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Oasis High among top schools in the nation

April 29, 2016
By CHUCK BALLARO - news@breezenewspapers.com , Cape Coral Daily Breeze

There has been a lot to brag about these days for the Cape Coral Charter School system. And on Friday, there was one more feather to be added to their cap.

Oasis High School has landed at No. 64 on the list of "Most Challenging High Schools" in the United States, according to the Washington Post, making it the highest ranked school in Southwest Florida.

The list was compiled by the paper using a "Challenge Index" to rate public high schools. Only 2,300 of the nation's 22,000 public high schools managed to reach the minimum standard of the index, which places Oasis in the Top 1 percent of high schools in the country.

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Not bad for a school that only opened its doors in 2009.

"Our students are incredible. Many of them are enrolled in AP courses at school, therefore the number of students graduating with courses in those areas is very high," Oasis Principal Shannon Treece said. "That's a great honor."

Oasis was one of 10 Lee County public schools that made the index. North Fort Myers just missed the top 100, finishing 108th.

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Oasis was also among 373 high schools in the state to make the list, and below only 14 Florida high schools, many of them on the east coast.

"We are very pleased and proud of our high school, and that includes our students, faculty, parents. They've helped establish this world-class organization," said charter schools superintendent Nelson Stephenson. "It's not so much about the competition, but what we are doing right, and that goes back to the parental involvement."

Indeed, many of the parents volunteer and are involved and engaged. Stephenson also said he has a staff that cares and an administration that goes above and beyond, creating a recipe for success.

It's the students who reap the benefits, as they look forward to the challenge of learning.

"They desire to take these courses. They are conscientious of what's going to happen for them at the post-graduate level and are focused on getting academics in order, taking the most rigorous course load they can," Treece said.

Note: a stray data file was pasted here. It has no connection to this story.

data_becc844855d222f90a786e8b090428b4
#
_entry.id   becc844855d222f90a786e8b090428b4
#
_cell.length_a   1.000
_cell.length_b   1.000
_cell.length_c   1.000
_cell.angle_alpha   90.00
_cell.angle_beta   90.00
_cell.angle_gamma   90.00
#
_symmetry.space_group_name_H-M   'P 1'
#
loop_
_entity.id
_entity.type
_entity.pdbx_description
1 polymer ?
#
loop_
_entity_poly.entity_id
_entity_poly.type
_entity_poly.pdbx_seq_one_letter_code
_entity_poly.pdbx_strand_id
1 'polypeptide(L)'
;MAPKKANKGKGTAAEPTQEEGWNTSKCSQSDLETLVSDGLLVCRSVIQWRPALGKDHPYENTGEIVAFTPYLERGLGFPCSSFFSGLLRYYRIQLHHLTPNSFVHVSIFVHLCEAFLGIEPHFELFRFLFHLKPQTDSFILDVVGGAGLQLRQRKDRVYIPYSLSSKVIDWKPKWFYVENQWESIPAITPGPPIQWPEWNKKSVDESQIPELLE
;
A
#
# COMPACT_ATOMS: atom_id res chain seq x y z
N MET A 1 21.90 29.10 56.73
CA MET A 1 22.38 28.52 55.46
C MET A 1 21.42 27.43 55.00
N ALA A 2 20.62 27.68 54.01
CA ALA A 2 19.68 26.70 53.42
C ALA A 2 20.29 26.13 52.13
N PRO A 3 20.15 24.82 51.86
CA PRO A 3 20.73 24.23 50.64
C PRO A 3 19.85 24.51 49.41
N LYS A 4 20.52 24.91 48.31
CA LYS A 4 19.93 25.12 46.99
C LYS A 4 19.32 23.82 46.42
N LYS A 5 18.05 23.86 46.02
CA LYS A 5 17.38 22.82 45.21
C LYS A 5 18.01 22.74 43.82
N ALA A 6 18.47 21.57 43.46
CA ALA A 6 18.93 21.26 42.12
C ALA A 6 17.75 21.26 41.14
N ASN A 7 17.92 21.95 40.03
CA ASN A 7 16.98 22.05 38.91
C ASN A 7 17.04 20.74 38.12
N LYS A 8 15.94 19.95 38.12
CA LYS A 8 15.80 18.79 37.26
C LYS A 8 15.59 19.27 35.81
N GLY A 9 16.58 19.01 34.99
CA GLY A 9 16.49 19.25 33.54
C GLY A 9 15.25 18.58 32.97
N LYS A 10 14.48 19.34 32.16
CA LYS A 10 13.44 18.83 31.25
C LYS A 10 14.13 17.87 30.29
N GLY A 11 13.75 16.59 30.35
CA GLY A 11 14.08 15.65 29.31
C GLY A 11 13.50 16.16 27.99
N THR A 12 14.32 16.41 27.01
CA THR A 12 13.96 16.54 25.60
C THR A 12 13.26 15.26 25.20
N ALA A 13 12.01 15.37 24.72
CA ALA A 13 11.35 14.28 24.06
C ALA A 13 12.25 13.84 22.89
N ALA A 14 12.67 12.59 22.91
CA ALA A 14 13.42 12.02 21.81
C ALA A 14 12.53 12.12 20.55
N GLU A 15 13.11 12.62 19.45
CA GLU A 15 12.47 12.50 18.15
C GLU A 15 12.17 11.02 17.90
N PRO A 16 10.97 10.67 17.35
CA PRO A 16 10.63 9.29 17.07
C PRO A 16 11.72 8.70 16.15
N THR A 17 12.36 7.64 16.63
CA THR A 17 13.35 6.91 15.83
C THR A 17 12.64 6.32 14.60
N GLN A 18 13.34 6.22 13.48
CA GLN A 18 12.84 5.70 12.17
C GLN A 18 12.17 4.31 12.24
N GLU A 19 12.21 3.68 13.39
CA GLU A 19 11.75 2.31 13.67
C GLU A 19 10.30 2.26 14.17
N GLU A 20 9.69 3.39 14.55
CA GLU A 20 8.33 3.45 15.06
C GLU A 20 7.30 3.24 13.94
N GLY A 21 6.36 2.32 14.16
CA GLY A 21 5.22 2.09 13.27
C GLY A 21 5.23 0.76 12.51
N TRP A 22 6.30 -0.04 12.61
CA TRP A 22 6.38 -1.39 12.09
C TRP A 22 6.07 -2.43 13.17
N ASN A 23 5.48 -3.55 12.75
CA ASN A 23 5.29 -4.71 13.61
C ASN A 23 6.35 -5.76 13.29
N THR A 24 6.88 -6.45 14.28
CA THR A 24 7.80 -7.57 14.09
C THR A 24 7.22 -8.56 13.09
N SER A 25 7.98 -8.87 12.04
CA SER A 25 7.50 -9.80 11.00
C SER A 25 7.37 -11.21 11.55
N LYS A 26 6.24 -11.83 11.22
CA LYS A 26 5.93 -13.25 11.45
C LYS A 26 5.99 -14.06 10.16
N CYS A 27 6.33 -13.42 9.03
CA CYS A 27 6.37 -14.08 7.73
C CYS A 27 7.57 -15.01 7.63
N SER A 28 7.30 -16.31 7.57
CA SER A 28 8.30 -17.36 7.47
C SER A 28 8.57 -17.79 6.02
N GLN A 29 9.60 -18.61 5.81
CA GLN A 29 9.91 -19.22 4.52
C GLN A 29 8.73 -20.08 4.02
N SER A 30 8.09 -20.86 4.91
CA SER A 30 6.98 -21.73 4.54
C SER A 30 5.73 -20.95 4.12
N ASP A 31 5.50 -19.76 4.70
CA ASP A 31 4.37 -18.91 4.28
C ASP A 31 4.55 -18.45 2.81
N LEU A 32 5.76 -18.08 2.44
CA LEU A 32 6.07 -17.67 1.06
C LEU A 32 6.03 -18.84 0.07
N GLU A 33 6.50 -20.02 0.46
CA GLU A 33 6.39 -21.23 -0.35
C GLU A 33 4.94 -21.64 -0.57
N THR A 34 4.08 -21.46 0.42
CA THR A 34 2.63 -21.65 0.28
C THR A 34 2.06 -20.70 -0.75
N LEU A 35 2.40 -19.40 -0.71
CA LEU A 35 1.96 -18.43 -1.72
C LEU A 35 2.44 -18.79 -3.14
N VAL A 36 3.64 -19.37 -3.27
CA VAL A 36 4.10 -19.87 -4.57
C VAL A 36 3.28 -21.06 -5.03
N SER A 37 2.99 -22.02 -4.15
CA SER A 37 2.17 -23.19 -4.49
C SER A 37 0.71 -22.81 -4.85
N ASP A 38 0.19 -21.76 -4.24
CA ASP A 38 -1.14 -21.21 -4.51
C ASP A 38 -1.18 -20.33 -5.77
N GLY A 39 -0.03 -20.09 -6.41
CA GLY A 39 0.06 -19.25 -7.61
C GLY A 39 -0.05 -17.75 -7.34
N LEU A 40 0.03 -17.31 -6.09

Oasis is an "A" rated school, accredited by the Southern Association of Colleges and Schools, and approved by the NCAA.

In 2015, Oasis students had a median GPA of 3.72 (with the highest being a 5.51 and the top 5 percent averaging a 5.51), received $1.6 million in scholarships, and more than 41 percent of students qualified for Bright Future scholarships.

Their ACT average for math and reading exceeded the national level, and their SAT average in reading was above the national average, with their overall SAT scores the highest in Lee County.

Among Oasis' programs include the Cambridge AICE program and AP curriculum, industry certification in Microsoft and culinary, as well as 19 honors courses and a Model United Nations Team.

The Challenge Index is determined by the total number of Advanced Placement (AP), International Baccalaureate (IB) and Cambridge tests given at a school each year divided by the number of seniors who graduated. With a few exceptions, public schools that achieved a ratio of at least 1.00, meaning they had as many tests in 2015 as they had graduates, were put on the list.

In Oasis' case, their test scores, combined with a graduation rate that is almost perfect, gave them an edge.

They don't "teach to the test." They follow the curriculum, but also do Project Based Learning, hands-on projects, and other things.

"Our graduation rate in 99.9 percent. We don't focus on the test scores. We're not scaring kids to get high test scores. High test scores are the result of good teaching," Stephenson said.

Jessica Cosden, city council liaison for the charter schools, said she knew Oasis was a top-notch school, but was pleasantly surprised by that ranking.

"It's not just the quality of the students, but the quality of the teaching. It's constant good news for the system and it puts it in line with all the other schools in the area, if not a notch above," Cosden said.

Other Lee County schools to make the list include; Fort Myers (242), Gateway Charter (266), Cape Coral (473), Estero (792), Cypress Lake (1454), Mariner (1495), Riverdale (1528), Dunbar (1894) and Island Coast (2147).

 
 
 

 

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